A WATERFALL called the Dragon Gate exists in China. Its waters plunge a hundred feet, swifter than an arrow shot by a strong warrior. It is said that a great many carp gather in the basin below, hoping to climb the falls, and that any that succeeds will turn into a dragon. Not a single carp, however, out of a hundred, a thousand, or even ten thousand, can climb the falls, not even after ten or twenty years. Some are swept away by the strong currents, some fall prey to eagles, hawks, kites, and owls, and others are netted, scooped up, or even shot with arrows by fishermen who line both banks of the falls ten chō long. Such is the difficulty a carp faces in becoming a dragon.
There were once two major warrior clans in Japan, the Minamoto and the Taira. They were like two faithful watchdogs at the gates of the imperial palace. They were as eager to guard the emperor as humble mountain folk are to admire the full moon on the fifteenth night of the eighth month as it rises from behind the mountains. They marveled at the elegant parties of the court nobles and their ladies, just as monkeys in the trees are enraptured by the sight of the moon and the stars glittering in the sky. Though of low rank, they longed to find some way to mingle in court circles. But even though Sadamori of the Taira clan1 crushed the rebellion of Masakado, he was still not admitted to court. Nor were any of his descendants, including Masamori. Not until the time of Masamori’s son, Tadamori, were any of the Taira clan granted permission to enter the court. The next in line, Kiyomori, and his son Shigemori, not only enjoyed life among court nobles, but saw the moon rise when Kiyomori’s daughter became the emperor’s consort, and the sun appear when his grandson became emperor.
Attaining Buddhahood is no easier than for men of low status to enter court circles, or for carp to climb the Dragon Gate. Shāriputra, for example, practiced bodhisattva austerities for sixty kalpas in order to attain Buddhahood, but finally could persevere no longer and slipped back into the paths of the two vehicles.2 Even some of those who formed ties with the Lotus Sutra in the days of the Buddha Great Universal Wisdom Excellence sank into the sufferings of birth and death for the duration of major world system dust particle kalpas. Some others who received the seeds of Buddhahood in the even more remote past suffered for the length of numberless major world system dust particle kalpas. All these people practiced the Lotus Sutra, but when harassed in one way or another 1003by the devil king of the sixth heaven, who had taken possession of their rulers and other authorities, they backslid and forsook their faith, and thus wandered among the six paths for countless kalpas.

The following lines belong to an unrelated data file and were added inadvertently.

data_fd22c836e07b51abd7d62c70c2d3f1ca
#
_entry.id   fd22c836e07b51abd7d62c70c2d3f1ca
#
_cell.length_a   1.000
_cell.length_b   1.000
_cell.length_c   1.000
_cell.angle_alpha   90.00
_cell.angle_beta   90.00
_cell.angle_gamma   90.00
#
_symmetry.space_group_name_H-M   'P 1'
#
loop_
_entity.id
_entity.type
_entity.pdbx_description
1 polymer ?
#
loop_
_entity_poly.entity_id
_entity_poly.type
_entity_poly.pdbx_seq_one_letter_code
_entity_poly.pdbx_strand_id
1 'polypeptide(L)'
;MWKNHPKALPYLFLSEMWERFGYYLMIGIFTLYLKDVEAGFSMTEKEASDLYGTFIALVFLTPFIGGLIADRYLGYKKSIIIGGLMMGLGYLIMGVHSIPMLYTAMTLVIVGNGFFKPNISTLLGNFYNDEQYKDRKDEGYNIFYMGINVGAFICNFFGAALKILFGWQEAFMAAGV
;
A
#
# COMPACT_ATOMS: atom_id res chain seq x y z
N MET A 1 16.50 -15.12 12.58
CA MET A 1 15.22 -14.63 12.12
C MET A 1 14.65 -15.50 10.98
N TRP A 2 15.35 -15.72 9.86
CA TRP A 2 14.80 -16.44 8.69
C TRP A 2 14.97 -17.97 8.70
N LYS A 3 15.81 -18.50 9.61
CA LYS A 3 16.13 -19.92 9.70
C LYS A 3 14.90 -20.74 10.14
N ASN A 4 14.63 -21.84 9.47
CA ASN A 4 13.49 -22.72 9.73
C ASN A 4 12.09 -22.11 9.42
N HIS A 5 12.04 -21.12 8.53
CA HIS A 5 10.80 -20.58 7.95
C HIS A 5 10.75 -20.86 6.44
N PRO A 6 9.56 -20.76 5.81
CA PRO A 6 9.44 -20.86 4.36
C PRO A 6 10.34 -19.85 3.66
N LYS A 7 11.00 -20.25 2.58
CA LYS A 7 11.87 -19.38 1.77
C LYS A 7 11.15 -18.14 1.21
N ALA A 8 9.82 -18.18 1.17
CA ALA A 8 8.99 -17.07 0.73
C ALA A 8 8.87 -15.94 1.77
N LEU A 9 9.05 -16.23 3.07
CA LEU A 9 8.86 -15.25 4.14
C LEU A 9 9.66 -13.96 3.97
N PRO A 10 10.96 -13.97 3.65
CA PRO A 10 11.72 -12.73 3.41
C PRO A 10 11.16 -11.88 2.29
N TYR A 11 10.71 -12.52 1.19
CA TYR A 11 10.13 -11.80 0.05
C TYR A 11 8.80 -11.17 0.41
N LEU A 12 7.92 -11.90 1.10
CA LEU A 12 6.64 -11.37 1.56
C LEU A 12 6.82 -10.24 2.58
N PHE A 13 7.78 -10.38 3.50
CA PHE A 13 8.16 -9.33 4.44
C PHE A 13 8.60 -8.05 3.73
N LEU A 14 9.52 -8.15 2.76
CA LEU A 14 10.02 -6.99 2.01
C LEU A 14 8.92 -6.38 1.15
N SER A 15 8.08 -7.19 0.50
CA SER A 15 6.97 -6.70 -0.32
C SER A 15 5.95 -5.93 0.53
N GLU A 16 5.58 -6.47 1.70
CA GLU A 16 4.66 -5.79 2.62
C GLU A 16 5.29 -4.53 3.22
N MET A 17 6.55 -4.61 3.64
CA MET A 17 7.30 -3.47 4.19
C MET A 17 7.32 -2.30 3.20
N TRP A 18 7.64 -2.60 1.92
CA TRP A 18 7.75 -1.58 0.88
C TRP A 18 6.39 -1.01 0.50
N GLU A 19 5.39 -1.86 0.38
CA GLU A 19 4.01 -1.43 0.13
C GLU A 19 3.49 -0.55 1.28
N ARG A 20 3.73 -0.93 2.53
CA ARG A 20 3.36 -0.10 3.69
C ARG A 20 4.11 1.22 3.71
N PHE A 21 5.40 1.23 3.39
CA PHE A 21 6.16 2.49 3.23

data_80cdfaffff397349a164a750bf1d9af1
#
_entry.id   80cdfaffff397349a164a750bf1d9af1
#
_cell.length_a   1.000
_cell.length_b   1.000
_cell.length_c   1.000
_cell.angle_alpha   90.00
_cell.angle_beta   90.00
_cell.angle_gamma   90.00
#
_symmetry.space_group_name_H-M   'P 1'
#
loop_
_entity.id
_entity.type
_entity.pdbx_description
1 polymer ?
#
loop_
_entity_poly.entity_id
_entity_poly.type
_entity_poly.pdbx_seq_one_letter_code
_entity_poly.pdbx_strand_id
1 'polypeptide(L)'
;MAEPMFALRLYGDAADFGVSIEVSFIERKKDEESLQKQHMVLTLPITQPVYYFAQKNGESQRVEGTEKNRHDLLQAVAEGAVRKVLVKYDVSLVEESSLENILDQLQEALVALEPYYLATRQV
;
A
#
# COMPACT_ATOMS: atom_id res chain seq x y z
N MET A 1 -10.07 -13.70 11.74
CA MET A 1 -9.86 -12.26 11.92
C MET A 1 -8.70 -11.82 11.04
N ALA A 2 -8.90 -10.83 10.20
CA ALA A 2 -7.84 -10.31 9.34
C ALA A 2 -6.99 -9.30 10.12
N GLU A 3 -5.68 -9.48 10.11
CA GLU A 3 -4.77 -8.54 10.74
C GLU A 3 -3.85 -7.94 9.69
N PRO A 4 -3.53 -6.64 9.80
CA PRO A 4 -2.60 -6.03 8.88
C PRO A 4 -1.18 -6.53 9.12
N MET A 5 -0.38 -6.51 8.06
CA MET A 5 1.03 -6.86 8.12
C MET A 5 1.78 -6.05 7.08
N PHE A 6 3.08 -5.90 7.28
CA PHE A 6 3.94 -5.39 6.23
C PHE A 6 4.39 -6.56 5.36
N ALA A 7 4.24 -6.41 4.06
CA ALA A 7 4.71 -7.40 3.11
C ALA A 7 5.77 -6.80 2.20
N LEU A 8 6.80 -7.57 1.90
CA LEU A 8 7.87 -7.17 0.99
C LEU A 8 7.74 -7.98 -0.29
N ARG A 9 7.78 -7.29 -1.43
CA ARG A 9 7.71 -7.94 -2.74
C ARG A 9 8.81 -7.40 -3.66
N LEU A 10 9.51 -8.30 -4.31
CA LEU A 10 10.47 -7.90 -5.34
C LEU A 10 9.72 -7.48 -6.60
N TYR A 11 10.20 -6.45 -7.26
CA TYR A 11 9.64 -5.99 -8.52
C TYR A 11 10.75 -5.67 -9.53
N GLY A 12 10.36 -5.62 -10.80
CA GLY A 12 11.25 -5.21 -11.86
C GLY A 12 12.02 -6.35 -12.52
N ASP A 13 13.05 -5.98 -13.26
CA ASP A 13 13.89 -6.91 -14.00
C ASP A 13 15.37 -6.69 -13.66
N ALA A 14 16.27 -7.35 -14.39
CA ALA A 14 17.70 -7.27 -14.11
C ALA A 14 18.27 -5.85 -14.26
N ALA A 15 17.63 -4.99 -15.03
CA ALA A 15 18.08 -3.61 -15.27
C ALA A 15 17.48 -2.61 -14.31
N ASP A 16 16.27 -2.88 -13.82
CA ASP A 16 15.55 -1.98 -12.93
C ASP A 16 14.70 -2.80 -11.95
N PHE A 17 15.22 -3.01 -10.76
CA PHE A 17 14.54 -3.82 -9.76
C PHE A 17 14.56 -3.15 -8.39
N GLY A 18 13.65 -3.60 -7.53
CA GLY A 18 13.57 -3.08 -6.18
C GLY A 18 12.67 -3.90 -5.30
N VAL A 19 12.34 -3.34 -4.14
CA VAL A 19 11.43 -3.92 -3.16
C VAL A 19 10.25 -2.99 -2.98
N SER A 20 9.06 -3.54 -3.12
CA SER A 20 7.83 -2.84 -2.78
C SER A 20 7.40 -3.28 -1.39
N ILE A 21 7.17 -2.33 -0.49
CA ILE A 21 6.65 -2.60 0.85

Until recently these events seemed to have had no bearing on us, but now we find ourselves facing the same kind of ordeal. My wish is that all my disciples make a great vow.3 We are very fortunate to be alive after the widespread epidemics that occurred last year and the year before. But now with the impending Mongol invasion it appears that few will survive. In the end, no one can escape death. The sufferings at that time will be exactly like what we are experiencing now. Since death is the same in either case, you should be willing to offer your life for the Lotus Sutra. Think of this offering as a drop of dew rejoining the ocean, or a speck of dust returning to the earth. A passage from the third volume of the Lotus Sutra reads, “We beg that the merit gained through these gifts may be spread far and wide to everyone, so that we and other living beings all together may attain the Buddha way.”4
With my deep respect,
The sixth day of the eleventh month
Reply to Ueno the Worthy
I write this letter in deep gratitude for your dedication throughout the events at Atsuhara.
This letter was written at Minobu in the eleventh month of the second year of Kōan (1279) to young Nanjō Tokimitsu, the steward of Ueno Village in Suruga Province. Tokimitsu embraced the Daishonin’s teaching quite early in life and revered Nikkō as his personal teacher.
It is a reply to a report by Tokimitsu about his role in protecting the Daishonin’s followers in the Atsuhara area, who were being persecuted by authorities associated with the Kamakura government. Tokimitsu used his influence to protect other believers, sheltering some in his own home and negotiating for the release of others who had been imprisoned. The Daishonin honored him for his courage by calling him “Ueno the Worthy.” In the ninth month of 1279, the government arrested on false charges twenty farmer believers, who all refused to recant their allegiance to the Daishonin, and on the fifteenth of the tenth month three of these farmers were beheaded.
The last paragraph of this letter hints at the anxiety gripping Japan in the wake of epidemics and rumors of war. The Daishonin emphasizes that, since death is inevitable, life should be devoted only to the loftiest ambition—enlightenment.
The Dragon Gate mentioned in this letter appears in Chinese folklore and, though it has not been conclusively identified, is thought to refer to a waterfall or rapids on the middle reaches of the Yellow River.